New Years Best of 2021

303Endurance Podcast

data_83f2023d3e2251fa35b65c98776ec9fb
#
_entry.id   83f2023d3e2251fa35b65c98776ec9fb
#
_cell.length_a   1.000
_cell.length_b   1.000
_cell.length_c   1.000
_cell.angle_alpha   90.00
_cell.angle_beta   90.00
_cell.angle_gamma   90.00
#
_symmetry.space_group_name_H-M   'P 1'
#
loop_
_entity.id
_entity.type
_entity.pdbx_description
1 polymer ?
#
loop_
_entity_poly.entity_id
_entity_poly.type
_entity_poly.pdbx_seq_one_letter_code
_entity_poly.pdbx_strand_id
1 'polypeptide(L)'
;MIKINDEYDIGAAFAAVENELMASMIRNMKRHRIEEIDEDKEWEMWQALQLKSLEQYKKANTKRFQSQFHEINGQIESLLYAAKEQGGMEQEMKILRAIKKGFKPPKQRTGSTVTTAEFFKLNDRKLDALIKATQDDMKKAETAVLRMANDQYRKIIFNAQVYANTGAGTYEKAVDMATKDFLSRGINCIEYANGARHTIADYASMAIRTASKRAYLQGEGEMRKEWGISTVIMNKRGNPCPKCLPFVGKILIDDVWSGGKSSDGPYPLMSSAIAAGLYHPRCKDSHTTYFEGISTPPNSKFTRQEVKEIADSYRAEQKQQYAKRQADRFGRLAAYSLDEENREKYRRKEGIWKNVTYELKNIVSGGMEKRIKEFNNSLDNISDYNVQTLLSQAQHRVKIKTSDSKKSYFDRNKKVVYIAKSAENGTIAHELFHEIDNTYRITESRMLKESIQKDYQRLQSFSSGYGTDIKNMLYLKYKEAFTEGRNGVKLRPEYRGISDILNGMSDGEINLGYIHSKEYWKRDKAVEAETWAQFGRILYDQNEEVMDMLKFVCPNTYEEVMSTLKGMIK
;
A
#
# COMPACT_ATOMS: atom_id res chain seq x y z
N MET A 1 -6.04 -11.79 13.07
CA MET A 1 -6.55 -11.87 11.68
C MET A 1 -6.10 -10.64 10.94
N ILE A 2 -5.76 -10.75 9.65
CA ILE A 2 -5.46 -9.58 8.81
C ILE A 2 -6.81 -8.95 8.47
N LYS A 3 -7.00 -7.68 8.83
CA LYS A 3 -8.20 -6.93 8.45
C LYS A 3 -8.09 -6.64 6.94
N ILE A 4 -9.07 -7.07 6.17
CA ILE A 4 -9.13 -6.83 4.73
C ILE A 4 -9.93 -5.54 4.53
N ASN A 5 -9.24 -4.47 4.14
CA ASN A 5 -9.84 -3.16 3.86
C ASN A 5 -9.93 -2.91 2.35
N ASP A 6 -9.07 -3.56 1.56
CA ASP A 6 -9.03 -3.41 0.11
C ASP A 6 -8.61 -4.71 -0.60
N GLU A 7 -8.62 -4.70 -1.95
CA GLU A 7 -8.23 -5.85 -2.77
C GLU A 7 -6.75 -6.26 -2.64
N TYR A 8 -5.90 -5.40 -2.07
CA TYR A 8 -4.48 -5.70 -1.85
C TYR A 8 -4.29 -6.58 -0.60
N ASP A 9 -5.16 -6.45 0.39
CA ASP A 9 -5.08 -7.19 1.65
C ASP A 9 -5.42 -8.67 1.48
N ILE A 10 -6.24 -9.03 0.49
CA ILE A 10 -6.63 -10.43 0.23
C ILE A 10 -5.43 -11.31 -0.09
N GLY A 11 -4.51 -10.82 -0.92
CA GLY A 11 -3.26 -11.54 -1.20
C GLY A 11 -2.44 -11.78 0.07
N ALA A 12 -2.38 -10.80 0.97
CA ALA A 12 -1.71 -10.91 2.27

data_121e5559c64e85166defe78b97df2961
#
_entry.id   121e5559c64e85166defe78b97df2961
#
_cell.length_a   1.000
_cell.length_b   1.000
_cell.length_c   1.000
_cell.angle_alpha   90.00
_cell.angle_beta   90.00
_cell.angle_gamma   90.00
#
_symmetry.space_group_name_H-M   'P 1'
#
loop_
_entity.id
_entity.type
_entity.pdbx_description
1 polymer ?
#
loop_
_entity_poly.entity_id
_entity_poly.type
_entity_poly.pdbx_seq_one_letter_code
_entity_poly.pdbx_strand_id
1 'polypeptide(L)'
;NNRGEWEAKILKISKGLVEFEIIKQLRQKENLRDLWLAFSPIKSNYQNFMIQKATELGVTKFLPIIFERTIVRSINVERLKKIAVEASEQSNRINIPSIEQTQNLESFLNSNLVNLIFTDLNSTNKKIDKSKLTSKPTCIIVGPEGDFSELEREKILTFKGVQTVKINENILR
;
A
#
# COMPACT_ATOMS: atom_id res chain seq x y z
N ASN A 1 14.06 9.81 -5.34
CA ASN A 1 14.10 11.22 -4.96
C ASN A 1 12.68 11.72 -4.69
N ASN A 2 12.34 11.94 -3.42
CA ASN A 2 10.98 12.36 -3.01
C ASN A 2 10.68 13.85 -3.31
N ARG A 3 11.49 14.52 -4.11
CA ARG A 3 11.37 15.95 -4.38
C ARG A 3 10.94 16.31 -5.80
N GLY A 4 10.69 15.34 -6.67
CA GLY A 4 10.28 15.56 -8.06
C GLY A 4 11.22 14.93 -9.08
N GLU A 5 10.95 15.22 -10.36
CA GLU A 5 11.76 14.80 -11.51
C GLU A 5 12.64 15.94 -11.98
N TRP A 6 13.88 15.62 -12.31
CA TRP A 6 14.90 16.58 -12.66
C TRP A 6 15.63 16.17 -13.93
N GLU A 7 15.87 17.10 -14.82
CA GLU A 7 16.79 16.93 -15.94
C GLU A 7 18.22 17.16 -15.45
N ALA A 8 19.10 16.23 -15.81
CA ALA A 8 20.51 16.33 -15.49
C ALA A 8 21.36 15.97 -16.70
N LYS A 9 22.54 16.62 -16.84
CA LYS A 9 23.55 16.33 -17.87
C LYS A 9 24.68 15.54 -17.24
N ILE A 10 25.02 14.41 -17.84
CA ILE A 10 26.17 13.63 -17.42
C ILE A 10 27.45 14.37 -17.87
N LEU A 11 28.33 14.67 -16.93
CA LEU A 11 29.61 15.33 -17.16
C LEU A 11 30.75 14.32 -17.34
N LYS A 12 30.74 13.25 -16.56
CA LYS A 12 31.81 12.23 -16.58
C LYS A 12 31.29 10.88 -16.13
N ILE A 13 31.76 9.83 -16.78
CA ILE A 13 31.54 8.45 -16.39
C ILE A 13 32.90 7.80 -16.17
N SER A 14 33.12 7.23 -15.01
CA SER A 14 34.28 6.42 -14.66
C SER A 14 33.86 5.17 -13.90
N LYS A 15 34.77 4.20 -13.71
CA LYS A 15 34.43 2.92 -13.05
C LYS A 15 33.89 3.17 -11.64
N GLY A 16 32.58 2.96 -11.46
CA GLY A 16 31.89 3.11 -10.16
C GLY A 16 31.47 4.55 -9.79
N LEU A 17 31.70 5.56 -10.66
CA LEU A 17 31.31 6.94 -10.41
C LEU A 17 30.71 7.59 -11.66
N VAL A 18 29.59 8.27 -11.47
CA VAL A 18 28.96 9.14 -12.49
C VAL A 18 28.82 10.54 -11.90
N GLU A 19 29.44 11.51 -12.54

Play Episode Listen Later Jan 1, 2022 71:28